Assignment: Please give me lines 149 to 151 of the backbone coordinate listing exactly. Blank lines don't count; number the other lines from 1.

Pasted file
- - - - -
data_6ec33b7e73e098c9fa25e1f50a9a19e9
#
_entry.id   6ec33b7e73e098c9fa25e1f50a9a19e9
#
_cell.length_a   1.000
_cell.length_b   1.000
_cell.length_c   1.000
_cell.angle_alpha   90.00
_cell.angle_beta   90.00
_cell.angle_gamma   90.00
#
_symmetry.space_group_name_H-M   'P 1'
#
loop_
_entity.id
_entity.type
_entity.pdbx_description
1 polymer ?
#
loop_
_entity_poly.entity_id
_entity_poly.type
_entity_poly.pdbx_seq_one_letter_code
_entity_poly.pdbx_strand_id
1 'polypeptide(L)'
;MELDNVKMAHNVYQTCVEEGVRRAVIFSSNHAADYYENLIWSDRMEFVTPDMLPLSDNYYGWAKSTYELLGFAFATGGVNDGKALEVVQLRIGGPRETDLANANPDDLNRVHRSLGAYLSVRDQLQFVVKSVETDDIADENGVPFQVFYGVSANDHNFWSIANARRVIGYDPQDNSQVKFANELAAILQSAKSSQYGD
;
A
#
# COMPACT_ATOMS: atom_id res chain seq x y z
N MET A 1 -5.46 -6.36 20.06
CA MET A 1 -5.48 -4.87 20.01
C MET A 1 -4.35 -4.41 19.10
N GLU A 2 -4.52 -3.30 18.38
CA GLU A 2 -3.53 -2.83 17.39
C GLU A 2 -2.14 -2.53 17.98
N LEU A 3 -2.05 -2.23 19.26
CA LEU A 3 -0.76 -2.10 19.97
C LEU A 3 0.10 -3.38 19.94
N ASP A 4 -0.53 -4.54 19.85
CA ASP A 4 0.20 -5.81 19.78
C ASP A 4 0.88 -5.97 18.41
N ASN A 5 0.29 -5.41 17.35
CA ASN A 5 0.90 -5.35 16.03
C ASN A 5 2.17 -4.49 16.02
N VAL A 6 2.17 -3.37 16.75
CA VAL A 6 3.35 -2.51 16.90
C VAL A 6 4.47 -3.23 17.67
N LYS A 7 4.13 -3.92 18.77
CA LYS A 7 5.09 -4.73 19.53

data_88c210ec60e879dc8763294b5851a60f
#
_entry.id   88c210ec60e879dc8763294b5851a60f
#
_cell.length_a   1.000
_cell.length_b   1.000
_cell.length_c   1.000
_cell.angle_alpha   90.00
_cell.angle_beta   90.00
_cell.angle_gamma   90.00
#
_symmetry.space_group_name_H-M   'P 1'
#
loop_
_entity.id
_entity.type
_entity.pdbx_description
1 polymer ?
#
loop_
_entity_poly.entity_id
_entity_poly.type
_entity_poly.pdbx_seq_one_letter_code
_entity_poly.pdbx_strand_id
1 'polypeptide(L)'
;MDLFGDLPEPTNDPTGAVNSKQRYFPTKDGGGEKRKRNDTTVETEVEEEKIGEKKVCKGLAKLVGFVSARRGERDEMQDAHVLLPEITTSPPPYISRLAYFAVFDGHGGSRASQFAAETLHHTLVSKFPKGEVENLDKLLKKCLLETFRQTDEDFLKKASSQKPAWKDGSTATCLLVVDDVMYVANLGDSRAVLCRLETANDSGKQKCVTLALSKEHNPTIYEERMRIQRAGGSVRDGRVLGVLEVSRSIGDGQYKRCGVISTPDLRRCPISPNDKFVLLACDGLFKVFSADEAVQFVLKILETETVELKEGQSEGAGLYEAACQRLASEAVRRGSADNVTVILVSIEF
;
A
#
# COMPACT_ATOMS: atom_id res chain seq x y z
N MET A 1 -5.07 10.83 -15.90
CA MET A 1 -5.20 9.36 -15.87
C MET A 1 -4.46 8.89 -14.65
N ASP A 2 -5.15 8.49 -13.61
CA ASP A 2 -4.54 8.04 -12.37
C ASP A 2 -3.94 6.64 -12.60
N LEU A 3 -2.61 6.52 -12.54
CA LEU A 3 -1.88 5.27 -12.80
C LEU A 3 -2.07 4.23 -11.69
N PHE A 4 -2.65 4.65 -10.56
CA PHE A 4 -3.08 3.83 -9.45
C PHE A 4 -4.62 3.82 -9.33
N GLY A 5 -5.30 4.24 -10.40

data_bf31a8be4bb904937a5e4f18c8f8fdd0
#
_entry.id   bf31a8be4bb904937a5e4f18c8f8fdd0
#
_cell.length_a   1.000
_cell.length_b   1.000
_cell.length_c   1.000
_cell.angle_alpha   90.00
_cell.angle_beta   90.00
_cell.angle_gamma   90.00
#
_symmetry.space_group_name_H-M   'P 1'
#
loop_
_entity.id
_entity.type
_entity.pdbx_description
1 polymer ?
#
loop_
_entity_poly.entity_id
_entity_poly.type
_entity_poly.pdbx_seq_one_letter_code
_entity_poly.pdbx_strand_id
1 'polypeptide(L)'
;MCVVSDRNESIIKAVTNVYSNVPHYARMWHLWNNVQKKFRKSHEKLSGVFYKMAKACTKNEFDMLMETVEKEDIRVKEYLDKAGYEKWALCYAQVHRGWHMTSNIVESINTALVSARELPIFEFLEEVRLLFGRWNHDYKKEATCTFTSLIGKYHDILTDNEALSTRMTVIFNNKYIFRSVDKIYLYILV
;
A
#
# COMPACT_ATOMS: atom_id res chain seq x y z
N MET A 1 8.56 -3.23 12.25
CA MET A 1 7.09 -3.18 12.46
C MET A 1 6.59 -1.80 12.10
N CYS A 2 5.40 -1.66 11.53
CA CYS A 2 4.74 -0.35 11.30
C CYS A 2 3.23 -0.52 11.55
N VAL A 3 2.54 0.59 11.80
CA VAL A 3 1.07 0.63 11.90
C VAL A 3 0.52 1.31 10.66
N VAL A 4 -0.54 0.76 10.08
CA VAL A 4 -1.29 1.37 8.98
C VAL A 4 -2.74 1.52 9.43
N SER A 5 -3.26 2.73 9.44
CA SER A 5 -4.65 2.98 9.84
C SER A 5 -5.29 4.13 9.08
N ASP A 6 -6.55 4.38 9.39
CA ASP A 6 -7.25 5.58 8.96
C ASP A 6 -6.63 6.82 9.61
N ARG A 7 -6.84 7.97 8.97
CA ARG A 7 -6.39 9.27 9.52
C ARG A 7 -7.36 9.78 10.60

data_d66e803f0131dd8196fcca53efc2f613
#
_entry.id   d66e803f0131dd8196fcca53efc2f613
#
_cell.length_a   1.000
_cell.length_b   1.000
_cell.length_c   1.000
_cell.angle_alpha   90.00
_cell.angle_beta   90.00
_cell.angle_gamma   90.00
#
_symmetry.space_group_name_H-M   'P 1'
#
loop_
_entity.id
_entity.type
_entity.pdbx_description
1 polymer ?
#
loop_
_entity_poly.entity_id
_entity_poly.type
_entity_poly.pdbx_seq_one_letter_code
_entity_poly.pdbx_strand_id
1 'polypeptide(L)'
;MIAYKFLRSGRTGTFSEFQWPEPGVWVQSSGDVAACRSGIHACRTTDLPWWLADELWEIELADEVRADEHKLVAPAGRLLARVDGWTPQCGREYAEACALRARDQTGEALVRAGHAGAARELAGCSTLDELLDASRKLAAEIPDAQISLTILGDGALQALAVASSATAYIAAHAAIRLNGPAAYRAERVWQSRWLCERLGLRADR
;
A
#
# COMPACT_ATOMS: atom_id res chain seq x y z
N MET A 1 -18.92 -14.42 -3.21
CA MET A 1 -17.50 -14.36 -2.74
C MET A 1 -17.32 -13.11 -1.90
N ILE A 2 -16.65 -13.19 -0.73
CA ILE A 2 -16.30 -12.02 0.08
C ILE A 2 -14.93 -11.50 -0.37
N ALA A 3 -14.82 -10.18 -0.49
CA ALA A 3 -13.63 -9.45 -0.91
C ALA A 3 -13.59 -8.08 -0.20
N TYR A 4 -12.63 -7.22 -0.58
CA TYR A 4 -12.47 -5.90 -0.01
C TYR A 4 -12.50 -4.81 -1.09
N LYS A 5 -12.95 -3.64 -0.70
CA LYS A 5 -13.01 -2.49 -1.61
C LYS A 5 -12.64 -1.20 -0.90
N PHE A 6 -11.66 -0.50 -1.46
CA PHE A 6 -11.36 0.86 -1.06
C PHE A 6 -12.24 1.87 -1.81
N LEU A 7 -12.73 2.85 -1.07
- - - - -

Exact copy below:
_cell.length_a   1.000
_cell.length_b   1.000
_cell.length_c   1.000